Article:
What Damages Can Recipients of Wrongful Death Settlements Receive?

In a wrongful death lawsuit, whether compensation for damages is awarded depends on the circumstances of the case. Because determining a just award of damages hinges on the facts of the case, you need the help of skilled and experienced wrongful death lawyers to offer evidence to the trier of fact (most often a jury) about various aspects of your loved one’s life and circumstances that caused their death:

  • The age of the person when they died;
  • The manner and means of death;
  • The educational and professional background of the victim;
  • The family ties the victim enjoyed;
  • The financial effect of the victim’s death on the victim’s family;
  • The emotional burden the victim’s death had on the family;
  • The amount of money the victim could have earned over a lifetime;
  • The amount of medical bills for treatment before death, if any;
  • Funeral expenses and final disposition costs;
  • The value of replacement services the victim normally performed, such as cooking and babysitting;
  • Any other factor that helps the trier of fact understand how the death of the victim financially, emotionally, and psychologically affected the victim’s family.

Presenting this evidence convincingly is best left to attorneys who have extensive experience representing families in wrongful death suits. Attorneys with that kind of experience know how to assemble the case, find the right witnesses, and gather the evidence that makes a compelling case for you and your family.

Beneficiaries’ Rights to Claim Damages

The victim’s family may have rights to bring a claim separate from the wrongful death lawsuit.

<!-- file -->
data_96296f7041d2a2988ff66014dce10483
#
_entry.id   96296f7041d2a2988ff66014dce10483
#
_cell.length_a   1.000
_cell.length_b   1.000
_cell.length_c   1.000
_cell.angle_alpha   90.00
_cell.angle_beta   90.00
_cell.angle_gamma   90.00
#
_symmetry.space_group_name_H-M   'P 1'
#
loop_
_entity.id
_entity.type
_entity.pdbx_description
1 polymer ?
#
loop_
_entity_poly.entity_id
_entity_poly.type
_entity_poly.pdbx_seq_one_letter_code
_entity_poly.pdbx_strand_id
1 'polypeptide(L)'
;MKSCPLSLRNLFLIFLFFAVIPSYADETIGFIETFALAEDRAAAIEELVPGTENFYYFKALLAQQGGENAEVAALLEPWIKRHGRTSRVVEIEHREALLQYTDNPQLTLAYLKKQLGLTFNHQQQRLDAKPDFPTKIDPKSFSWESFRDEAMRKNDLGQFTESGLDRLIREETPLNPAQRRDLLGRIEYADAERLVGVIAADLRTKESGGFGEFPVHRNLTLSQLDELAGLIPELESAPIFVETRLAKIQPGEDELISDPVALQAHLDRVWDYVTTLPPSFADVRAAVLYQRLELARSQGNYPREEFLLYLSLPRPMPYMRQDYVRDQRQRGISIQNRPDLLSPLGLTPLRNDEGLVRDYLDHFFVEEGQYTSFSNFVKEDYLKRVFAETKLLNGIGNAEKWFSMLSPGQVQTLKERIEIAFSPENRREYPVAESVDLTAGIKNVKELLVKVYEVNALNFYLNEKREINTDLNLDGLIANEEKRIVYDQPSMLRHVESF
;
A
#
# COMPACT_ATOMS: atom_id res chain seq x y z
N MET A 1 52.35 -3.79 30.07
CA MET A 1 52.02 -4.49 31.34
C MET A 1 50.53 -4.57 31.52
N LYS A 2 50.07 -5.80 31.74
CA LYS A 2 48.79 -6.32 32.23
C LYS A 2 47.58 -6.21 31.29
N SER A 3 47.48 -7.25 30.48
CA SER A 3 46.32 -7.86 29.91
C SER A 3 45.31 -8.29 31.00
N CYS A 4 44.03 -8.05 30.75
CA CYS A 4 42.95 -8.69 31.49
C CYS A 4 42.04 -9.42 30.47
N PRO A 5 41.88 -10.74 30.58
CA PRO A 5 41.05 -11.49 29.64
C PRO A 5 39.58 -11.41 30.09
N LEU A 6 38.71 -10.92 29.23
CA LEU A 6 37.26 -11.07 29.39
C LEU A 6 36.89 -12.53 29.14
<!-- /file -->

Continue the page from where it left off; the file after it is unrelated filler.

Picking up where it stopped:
A loved one could claim damages in their lawsuit such as:

  • Loss of financial support;
  • Loss of money, goods, and services;
  • Lost inheritance;
  • Loss of consortium or friendship; and
  • Loss of emotional and psychological support.

An experienced wrongful death claim attorney can explain how these claims work and what compensation you may receive.

Dividing Wrongful Death Settlements Among Recipients Is Extremely Difficult

There are no hard and fast rules for dividing wrongful death settlements among recipients. The principles of justice will dictate how wrongful death settlements should be distributed. Wrongful death claims attorneys work diligently to make sure that all beneficiaries receive the compensation they deserve. Additionally, the parties will go before a judge to ensure that the settlement is fair and equitable.

How much each person receives depends on numerous factors. Each case turns on the facts. That’s why sitting down with experience and knowledgeable wrongful death claim lawyers as soon as possible will help you understand how wrongful death settlements are divided.

Let Our Experience Be Your Guide in Your Time of Loss

For nearly 50 years, the lawyers with Brett McDandlis Brown & Conner have won verdicts and settlements for their clients. Our experience helps us deliver the support you need when filing a wrongful death lawsuit. Our legal team has all received numerous awards for excellence based on evaluations from clients and peers.

When you need help, know that we are here for you and your family. Call the wrongful death claim lawyers from Brett McCandlis Brown & Conner PLLC at 206-488-1601 to learn what goes into dividing wrongful death settlements among recipients.

Author Photo

Matt Conner

Matt Conner has a proven track record of success. Following his graduation from Willamette University with a double major in mathematics and economics, Matt worked as an economist for the Office of Economic Analysis for the State of Oregon before moving onto working in mortgage banking and real estate.